Much like a European take on Pokemon, players collect different folks and use their powers in order to combat the remaining folks inhabiting the Netherworld. In fact, when in the land of the dead, neither Keats nor Ellen are capable of any other method of battling the hostile critters that populate the environment. Once the player absorbs a folk’s soul (called it’s ‘id’), the player can bring up a menu and assign the various folks they have collected to the four face buttons. Folk abilities are elemental in nature and range from projectile attacks, melee attacks, and defensive maneuvers, allowing players to choose a wide variety of strategies in any given situation. When certain conditions are met (for example, collecting a particular number of ids), these folks can be leveled up, allowing for greater damage, longer combos or reduced summoning costs. When absorbing ids, players get experience (with bonuses for nabbing more than one at a time) that gives Folklore some mild RPG elements, but since the player can only gain a larger health or magic meter, the real emphasis is on leveling up preferred folks. One could conceivably level up all of them, but since folk abilities overlap a great deal, it’s not really necessary.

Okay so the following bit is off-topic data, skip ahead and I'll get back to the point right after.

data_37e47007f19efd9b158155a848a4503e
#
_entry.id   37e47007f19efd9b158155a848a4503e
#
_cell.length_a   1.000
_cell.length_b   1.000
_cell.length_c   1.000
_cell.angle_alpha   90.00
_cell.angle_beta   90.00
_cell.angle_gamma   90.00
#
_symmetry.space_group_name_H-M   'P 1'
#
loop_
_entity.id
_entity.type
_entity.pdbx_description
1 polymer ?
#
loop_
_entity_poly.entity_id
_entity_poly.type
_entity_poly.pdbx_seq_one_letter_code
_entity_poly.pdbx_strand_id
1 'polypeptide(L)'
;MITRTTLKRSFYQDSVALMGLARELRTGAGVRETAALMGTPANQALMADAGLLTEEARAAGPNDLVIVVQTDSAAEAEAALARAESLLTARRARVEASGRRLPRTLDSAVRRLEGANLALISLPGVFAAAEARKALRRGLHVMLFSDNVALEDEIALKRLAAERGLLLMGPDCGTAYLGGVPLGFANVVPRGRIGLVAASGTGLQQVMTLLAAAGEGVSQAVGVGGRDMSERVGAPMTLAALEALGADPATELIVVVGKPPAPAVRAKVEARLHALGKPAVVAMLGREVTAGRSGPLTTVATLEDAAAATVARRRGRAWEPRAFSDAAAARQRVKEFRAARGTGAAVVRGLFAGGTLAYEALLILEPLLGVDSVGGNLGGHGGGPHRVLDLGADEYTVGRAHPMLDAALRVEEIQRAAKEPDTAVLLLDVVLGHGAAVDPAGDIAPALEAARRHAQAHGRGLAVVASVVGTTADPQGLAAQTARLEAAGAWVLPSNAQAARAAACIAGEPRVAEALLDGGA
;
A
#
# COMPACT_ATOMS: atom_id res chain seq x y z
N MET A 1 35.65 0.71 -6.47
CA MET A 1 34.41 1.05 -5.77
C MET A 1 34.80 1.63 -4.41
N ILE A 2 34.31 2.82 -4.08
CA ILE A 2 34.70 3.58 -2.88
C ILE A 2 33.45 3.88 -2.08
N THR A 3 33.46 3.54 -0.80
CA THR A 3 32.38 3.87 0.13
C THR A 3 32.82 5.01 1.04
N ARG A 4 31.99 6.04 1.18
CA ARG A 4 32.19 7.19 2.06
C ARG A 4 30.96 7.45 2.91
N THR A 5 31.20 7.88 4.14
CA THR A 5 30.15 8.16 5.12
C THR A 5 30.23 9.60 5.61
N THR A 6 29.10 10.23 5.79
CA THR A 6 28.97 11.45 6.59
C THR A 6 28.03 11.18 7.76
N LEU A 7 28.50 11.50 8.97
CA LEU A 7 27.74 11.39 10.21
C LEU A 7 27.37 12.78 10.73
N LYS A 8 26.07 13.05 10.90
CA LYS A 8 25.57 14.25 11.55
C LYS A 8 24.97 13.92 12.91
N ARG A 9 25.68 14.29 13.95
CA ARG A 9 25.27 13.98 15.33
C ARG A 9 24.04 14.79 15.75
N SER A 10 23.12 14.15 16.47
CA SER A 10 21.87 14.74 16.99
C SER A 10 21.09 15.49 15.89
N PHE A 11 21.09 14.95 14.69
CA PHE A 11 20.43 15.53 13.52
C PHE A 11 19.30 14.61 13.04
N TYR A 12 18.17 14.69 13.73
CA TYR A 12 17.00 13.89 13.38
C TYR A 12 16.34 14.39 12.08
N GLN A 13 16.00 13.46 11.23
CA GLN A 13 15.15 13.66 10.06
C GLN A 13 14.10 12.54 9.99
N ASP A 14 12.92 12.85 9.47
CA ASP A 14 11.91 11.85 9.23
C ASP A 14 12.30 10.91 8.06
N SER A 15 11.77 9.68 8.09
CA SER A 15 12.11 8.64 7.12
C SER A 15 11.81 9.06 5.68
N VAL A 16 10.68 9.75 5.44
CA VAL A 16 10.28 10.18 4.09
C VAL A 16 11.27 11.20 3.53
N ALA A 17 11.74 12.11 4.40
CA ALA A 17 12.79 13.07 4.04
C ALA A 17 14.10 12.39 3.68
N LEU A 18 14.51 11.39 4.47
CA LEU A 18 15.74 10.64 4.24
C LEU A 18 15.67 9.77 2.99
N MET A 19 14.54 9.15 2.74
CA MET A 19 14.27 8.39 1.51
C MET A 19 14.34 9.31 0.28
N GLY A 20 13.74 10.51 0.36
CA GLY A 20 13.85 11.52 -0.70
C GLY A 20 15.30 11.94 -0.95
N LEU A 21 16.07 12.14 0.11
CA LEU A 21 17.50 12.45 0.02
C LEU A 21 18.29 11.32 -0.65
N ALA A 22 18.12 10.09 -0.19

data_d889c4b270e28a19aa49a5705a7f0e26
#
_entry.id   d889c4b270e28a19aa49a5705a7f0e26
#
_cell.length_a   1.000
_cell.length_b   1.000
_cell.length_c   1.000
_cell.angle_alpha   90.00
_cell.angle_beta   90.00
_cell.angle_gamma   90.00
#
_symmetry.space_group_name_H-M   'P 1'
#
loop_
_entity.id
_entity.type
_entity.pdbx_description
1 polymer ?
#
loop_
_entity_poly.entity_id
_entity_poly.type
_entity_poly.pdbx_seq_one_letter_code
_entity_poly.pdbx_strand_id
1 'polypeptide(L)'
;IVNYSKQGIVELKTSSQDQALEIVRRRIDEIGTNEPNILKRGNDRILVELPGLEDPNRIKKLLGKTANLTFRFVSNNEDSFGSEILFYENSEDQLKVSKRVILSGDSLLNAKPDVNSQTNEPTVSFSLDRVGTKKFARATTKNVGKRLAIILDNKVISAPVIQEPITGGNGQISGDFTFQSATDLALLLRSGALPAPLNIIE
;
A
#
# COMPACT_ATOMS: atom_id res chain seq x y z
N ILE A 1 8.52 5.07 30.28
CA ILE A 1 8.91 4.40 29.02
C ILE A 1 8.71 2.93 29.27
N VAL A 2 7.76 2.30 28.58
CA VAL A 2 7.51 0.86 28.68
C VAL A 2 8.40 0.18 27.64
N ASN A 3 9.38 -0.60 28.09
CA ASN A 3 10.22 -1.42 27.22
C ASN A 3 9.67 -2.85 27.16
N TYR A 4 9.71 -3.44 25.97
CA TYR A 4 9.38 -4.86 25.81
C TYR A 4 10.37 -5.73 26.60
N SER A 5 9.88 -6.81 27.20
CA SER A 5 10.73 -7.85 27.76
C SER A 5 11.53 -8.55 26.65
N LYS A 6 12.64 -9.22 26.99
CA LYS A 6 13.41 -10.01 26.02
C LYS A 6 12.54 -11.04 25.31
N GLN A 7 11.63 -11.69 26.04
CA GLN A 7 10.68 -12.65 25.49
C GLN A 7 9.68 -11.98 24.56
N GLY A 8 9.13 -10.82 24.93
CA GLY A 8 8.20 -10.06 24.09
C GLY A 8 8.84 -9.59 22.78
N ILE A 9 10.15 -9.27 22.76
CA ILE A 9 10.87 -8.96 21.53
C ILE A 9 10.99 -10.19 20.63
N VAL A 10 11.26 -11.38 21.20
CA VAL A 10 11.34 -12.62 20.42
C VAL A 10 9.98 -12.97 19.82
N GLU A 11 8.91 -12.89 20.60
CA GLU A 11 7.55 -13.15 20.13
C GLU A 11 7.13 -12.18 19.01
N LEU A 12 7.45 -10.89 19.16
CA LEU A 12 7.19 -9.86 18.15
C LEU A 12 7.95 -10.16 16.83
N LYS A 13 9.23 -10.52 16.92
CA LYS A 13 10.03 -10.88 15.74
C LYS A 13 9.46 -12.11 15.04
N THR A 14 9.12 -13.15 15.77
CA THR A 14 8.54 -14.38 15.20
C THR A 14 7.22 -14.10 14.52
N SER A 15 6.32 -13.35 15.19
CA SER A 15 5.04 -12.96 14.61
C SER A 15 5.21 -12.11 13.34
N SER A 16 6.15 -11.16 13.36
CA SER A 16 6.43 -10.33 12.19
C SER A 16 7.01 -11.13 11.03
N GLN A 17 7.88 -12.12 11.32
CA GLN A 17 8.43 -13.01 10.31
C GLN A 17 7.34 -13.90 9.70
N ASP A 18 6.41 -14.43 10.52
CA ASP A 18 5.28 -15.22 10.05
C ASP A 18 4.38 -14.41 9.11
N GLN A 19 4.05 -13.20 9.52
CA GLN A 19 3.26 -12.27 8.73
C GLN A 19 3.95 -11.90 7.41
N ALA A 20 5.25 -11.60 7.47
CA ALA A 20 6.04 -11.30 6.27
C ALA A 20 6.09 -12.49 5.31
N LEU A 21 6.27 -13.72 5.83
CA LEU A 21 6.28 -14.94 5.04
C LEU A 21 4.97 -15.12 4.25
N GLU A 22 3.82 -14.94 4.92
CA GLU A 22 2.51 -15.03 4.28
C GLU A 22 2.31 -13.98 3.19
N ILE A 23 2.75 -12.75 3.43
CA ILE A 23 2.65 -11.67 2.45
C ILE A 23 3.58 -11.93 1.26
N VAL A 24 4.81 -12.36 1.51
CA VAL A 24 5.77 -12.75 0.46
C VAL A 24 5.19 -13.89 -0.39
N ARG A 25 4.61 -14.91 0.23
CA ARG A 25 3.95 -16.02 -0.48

Sadly, Keats and Ellen play almost identically. There are minor character-specific abilities, though. For example, while in the Netherworld, Keats can activate a temporary God-mode that is charged up via a meter, and Ellen can change cloaks late in the game allowing for mild stat adjustment. In the end, the two experiences are a bit too similar, and it would have been nice to see more differentiation in the two play-styles. In addition, by the end of the game players may also begin to tire of revisiting almost all the locations twice. Although the levels are laid out exactly the same for both characters, at the very least, Ellen and Keats don’t share the same folks in every realm, providing some variety from a game play perspective, but not enough to shake the ‘been there done that’ feel that starts to accumulate after delving deep into Folklore’s 10-20 hour campaign. And although both player-characters will fight the same end-bosses, the means in which they will defeat them will vary somewhat, which is better than no variety at all. While players don’t have to beat both Keats’ and Ellen’s campaign, this option won’t tell the entire story and reduce the game’s length significantly.